[SciPy-User] parsing a wave file
Thu Feb 23 08:08:04 CST 2012
Am 23.02.2012 um 12:04 schrieb David Hutto <email@example.com>:
> f = Sndfile(r'c:\Users\david\test01.wav', 'r')
Sorry for the probably dumb question, but where does "Sndfile" originate from? A quick search in the Python 2.6.5 docs and in the online scipy docs yields nothing.
> fs = f.samplerate
> nc = f.channels
> enc = f.encoding
> data = f.read_frames(1000)
> frame_amount = 1000
> data_float = f.read_frames(frame_amount, dtype=np.float32)
> for i in range(0,frame_amount,1):
> print data_float[i]
> returns data_float[i] in the form:
It looks to me as if the "Sndfile" instance already decomposes into channels. In the wave file, the channels are intermingled, one frame per channel for each time instance (I'm not fully sure if "frame" denotes the full chunk for one time instance or only one datum for one channel, part of the chunk).
> Any suggestions as to what I'm parsing in the wrong way, or better
> solutions than the above?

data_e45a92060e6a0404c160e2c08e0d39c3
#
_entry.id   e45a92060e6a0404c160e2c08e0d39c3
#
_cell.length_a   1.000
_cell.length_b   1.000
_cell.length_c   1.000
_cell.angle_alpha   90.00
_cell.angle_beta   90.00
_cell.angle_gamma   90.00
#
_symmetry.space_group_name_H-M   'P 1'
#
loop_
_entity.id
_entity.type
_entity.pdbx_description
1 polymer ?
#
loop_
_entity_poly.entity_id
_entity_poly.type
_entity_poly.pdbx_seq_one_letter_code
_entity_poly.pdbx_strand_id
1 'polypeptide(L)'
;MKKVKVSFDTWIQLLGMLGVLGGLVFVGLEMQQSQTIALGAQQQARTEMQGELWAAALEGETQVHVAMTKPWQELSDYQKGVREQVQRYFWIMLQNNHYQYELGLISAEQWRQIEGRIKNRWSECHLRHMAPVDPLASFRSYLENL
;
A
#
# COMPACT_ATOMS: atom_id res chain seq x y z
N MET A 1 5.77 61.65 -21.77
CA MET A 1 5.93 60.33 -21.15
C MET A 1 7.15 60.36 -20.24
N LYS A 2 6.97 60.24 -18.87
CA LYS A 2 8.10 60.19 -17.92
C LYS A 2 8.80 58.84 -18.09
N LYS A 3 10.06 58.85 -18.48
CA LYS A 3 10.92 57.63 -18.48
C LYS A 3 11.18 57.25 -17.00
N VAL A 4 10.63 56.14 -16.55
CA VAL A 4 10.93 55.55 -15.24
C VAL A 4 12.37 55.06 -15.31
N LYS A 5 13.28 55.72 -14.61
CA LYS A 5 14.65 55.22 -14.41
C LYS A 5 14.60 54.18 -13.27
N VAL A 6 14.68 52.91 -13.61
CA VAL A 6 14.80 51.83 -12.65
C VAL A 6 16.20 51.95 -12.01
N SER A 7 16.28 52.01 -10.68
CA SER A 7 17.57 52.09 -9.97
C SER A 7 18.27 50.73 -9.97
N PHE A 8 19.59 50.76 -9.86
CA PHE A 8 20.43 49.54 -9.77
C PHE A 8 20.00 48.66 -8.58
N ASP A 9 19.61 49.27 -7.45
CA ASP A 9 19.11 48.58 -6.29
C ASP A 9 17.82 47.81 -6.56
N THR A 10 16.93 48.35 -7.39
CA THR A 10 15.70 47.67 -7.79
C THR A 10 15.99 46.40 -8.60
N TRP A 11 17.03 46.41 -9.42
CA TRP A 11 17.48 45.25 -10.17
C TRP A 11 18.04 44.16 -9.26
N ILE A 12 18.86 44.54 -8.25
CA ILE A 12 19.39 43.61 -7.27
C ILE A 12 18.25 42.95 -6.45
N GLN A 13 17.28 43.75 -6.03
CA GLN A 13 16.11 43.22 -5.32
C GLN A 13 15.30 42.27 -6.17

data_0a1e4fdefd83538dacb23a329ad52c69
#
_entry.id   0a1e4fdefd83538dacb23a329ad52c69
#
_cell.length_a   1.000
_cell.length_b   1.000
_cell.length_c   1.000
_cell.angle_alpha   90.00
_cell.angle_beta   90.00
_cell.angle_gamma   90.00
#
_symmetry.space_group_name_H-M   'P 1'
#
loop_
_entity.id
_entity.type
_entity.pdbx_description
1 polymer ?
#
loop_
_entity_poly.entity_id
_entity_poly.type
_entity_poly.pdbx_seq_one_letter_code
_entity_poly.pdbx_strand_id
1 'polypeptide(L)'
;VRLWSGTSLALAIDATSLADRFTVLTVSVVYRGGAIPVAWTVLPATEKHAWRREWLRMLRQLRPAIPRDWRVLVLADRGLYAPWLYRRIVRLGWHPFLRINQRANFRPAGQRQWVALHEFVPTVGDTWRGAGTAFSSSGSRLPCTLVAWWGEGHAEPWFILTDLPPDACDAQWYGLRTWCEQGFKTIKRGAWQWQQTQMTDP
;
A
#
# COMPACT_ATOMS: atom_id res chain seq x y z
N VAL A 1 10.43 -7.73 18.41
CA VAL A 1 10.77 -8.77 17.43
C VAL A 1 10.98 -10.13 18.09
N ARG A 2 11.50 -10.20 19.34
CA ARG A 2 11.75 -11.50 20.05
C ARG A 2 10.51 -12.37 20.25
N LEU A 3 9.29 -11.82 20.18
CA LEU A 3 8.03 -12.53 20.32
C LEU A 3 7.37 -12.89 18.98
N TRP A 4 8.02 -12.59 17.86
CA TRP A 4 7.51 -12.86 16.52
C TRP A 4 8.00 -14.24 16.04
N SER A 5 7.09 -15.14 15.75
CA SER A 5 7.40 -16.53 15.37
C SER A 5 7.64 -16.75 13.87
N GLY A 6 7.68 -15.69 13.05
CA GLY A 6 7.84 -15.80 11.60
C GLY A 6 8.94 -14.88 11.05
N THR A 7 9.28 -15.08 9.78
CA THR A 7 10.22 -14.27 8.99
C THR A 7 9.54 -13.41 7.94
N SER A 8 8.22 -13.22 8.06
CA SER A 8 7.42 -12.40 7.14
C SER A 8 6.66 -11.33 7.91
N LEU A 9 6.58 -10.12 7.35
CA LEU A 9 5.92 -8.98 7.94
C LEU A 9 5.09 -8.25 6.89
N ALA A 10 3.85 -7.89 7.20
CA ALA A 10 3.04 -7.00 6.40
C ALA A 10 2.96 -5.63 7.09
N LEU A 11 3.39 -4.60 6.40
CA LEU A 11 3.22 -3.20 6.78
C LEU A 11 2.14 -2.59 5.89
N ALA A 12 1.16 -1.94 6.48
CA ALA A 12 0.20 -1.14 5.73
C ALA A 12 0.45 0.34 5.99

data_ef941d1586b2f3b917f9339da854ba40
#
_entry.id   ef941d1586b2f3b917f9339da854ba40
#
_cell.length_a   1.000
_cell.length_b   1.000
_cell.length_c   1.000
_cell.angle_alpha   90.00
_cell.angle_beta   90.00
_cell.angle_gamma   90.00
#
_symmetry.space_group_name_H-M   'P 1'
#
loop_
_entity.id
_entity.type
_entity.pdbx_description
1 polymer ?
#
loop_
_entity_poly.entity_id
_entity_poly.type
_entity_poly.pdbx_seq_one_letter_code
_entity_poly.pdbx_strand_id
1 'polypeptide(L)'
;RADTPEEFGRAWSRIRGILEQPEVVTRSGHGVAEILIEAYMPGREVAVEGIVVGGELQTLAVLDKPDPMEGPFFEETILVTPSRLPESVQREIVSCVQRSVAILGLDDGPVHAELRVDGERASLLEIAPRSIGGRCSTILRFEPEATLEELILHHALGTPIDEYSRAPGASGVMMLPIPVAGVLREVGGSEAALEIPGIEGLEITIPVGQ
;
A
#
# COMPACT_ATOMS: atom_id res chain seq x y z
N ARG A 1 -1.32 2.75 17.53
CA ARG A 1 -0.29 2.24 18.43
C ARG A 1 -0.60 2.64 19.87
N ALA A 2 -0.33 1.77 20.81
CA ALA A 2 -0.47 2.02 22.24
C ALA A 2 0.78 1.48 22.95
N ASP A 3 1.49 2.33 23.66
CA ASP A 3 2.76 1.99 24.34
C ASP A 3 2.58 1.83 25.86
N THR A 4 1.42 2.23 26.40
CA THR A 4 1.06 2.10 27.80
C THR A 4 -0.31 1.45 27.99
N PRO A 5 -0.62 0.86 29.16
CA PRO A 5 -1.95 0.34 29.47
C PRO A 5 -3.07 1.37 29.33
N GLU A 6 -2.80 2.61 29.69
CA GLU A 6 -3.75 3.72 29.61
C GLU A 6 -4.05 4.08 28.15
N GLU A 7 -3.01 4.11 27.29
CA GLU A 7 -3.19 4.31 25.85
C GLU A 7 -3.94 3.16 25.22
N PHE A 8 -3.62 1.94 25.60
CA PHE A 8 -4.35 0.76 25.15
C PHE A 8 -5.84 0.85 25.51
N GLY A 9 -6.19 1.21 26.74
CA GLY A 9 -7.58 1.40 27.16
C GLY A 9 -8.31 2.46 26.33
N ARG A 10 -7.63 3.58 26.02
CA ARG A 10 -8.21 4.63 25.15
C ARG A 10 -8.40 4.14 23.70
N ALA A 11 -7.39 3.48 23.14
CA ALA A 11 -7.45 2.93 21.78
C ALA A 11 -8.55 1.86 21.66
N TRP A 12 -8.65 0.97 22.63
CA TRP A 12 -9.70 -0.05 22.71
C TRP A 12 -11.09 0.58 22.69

I could imagine that the Sndfile class you're using takes the sampling width (i.e., the number of bytes per sample) from the dtype you're handing over, interpreting the originally possible integer-valued frames as float32's. This could also alter the alignment, so that full garbage would result, possibly explaining the apparently highly variable output (as far as I can judge from the two chunks you provided). But notice, this is only guessing, speculation so to speak.
I've made positive experience with using the wave module from the standard library. I wrote a module (part of a larger sound analysis suite) to read arbitrary wave files as long as they are integer-valued. The module reads the file into a numpy array with sufficient speed (a few seconds for a 3' piece), and separates the channels. I guess it could be easily adapted to your use case (currently the channels are averaged in the end; you would just have to leave that step out). I would give it to you as a public domain module.
For the scipy.io.wavfile module, that should work too, although I don't know if it already separates the channels or not—I never used it so far.
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